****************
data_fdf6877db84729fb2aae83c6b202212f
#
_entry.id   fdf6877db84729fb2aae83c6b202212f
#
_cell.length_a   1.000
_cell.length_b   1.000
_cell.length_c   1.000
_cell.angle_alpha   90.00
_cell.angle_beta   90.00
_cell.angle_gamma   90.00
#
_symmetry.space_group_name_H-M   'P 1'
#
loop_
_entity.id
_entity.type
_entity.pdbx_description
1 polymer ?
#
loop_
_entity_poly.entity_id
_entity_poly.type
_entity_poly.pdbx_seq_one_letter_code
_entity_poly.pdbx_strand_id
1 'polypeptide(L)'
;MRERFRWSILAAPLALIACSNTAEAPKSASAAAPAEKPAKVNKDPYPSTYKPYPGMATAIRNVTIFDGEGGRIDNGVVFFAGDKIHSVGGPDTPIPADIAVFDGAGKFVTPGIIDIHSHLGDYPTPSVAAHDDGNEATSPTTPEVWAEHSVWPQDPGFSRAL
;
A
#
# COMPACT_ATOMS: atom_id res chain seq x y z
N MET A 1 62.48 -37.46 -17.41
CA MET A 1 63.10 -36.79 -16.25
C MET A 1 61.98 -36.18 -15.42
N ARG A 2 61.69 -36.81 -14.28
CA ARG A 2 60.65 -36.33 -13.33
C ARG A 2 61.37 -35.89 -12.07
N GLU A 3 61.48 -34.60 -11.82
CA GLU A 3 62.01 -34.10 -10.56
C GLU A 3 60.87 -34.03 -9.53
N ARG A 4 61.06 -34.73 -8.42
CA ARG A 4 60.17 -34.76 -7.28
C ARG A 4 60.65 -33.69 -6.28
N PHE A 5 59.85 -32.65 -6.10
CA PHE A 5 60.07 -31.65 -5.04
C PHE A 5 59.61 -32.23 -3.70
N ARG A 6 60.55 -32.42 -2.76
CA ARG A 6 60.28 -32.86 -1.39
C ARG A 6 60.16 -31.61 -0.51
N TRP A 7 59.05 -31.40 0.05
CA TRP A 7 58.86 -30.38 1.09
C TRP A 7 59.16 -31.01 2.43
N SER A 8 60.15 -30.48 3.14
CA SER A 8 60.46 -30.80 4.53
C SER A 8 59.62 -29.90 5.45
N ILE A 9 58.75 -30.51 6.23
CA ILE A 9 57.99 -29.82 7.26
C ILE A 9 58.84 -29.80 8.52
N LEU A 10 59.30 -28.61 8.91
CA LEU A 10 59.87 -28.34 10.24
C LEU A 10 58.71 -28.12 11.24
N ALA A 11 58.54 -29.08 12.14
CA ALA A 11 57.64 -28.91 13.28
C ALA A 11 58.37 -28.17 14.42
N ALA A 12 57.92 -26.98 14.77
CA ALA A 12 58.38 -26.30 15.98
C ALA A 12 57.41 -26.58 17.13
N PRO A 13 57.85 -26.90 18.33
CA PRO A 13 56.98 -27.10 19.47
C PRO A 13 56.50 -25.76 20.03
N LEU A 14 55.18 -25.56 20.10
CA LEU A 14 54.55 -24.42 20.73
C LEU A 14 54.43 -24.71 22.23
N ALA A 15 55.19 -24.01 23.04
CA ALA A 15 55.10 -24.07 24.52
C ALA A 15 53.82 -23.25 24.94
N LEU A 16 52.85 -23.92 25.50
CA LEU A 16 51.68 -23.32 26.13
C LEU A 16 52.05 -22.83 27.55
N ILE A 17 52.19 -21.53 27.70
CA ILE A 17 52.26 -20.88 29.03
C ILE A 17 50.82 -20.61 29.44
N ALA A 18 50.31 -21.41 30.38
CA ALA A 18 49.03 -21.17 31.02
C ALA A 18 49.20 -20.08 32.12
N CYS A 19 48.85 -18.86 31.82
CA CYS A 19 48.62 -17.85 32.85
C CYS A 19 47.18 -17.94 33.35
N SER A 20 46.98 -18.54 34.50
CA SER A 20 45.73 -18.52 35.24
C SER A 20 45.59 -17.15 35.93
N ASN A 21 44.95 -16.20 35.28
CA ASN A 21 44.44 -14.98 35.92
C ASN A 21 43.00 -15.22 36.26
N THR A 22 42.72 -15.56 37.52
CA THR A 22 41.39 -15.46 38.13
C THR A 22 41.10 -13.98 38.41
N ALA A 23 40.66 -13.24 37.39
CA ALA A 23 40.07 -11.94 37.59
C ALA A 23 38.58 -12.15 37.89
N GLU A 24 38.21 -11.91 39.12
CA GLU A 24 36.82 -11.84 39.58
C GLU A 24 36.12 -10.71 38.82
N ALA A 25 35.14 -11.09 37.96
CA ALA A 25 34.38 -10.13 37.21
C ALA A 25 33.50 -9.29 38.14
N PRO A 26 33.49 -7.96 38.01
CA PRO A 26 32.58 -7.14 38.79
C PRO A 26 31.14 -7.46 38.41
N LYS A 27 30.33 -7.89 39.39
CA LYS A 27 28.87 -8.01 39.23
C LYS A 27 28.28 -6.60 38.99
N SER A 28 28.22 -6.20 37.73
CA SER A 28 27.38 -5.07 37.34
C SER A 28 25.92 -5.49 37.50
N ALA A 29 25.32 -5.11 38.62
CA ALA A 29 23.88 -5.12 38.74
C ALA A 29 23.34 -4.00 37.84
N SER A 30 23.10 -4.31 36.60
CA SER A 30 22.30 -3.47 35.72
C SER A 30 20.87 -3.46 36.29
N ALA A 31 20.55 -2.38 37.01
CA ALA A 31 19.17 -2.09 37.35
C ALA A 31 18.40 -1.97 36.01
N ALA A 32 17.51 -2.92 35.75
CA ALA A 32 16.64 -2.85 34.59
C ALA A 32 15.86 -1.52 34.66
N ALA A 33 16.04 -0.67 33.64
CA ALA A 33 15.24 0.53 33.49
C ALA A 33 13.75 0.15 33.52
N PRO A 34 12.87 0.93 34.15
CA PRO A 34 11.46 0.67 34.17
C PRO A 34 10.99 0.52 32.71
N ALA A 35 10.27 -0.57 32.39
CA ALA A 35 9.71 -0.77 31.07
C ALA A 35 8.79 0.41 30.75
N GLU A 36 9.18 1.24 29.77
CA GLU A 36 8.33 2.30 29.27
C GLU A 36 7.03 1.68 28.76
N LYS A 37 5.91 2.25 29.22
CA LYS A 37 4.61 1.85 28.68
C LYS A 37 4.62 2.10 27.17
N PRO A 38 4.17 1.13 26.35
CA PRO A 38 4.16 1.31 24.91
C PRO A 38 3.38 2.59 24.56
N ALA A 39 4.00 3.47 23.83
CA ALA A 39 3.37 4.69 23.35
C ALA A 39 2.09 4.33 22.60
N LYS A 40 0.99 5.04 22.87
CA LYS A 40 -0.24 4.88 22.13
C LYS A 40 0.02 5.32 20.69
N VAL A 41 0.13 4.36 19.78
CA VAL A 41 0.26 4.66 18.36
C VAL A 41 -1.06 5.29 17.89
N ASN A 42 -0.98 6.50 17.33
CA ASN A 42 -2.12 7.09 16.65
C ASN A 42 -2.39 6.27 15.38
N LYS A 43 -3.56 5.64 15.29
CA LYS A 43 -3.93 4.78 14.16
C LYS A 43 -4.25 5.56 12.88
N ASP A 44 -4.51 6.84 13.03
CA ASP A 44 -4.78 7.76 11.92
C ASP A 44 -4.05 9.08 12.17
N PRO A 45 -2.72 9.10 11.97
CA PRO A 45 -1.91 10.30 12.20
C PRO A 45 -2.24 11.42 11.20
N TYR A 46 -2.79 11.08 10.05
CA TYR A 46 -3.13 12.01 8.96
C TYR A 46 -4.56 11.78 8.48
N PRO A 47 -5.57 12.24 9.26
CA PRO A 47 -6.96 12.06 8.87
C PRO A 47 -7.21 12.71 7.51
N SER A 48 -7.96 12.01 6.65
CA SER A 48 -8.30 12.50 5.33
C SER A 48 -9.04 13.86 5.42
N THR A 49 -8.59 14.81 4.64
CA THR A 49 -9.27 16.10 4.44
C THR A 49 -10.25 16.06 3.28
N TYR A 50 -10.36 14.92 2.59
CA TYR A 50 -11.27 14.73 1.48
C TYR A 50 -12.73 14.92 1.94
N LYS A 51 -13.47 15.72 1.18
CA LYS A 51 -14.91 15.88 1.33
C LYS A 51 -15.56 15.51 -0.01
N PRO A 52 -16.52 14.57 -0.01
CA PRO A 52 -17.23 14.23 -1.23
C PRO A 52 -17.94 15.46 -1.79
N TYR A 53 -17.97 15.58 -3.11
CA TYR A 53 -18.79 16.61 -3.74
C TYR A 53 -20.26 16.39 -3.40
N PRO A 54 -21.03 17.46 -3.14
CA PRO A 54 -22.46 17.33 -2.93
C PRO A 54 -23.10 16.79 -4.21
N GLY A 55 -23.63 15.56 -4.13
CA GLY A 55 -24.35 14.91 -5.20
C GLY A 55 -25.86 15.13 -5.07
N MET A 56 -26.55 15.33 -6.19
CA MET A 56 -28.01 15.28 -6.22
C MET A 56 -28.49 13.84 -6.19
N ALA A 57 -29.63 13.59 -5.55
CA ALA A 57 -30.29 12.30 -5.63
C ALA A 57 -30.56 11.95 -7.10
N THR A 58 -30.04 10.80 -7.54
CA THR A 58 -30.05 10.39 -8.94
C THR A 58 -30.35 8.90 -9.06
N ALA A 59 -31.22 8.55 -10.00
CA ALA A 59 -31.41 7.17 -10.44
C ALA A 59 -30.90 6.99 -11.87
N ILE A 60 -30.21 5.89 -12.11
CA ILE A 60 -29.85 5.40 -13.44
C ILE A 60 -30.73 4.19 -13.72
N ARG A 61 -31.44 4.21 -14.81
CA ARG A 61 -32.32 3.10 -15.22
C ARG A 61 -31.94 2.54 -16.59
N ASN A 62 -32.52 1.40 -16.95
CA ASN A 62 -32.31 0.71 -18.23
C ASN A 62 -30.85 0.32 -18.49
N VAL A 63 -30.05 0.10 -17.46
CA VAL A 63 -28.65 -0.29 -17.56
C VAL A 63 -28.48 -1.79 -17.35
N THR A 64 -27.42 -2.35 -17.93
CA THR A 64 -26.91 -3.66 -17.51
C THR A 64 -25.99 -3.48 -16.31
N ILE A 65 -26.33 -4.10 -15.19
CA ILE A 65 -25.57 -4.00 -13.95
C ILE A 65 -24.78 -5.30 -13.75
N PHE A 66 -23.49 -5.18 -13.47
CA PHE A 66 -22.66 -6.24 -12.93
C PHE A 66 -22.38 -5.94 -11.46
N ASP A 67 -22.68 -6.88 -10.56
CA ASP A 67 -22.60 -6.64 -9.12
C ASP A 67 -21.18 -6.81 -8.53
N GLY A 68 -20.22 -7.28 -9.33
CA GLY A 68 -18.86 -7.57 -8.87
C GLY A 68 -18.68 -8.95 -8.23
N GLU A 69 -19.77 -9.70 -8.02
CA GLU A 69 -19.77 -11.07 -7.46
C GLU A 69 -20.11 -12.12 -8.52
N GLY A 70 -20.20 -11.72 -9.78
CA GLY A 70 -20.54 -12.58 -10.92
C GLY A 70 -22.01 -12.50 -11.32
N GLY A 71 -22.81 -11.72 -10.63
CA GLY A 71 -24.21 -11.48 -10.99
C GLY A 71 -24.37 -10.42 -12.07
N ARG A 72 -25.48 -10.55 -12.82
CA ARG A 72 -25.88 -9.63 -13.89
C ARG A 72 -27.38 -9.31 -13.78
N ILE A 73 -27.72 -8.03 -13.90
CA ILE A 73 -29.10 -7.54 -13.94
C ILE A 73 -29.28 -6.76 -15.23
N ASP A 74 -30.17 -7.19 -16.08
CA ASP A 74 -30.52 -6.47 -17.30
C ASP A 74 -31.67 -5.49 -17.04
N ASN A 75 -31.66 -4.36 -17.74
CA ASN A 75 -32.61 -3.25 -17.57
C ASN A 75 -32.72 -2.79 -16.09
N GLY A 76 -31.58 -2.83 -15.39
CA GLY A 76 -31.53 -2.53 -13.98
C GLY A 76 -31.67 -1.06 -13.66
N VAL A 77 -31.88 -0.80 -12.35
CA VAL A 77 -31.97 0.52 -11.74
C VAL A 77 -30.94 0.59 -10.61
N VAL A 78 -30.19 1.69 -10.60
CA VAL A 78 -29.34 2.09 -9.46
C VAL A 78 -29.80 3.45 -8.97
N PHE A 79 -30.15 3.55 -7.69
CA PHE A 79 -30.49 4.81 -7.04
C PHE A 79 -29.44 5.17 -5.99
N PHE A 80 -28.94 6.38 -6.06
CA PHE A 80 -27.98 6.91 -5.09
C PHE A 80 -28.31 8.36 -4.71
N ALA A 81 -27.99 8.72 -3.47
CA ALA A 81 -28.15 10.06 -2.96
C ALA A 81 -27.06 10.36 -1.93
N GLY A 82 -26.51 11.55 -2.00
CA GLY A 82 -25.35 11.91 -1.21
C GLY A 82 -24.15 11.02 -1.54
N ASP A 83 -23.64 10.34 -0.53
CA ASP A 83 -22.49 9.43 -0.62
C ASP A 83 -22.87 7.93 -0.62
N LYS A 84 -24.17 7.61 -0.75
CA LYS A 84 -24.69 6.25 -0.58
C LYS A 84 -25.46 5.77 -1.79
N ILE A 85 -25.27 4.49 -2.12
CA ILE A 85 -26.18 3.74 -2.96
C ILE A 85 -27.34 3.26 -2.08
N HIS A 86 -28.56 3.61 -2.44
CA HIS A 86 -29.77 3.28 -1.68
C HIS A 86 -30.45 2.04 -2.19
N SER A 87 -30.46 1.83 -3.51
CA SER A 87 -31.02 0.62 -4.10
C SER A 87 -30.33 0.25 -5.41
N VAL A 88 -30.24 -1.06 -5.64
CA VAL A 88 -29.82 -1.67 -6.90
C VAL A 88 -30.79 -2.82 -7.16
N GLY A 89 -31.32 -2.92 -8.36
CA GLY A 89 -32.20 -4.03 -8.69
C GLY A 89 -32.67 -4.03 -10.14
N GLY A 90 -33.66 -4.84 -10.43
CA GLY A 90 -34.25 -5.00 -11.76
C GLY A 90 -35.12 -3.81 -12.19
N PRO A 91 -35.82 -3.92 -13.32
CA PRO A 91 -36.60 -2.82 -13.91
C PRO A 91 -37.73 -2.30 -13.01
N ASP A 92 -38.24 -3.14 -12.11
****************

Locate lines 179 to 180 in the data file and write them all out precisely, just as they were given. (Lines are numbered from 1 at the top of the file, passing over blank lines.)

CA TYR A 50 -11.27 14.73 1.48
C TYR A 50 -12.73 14.92 1.94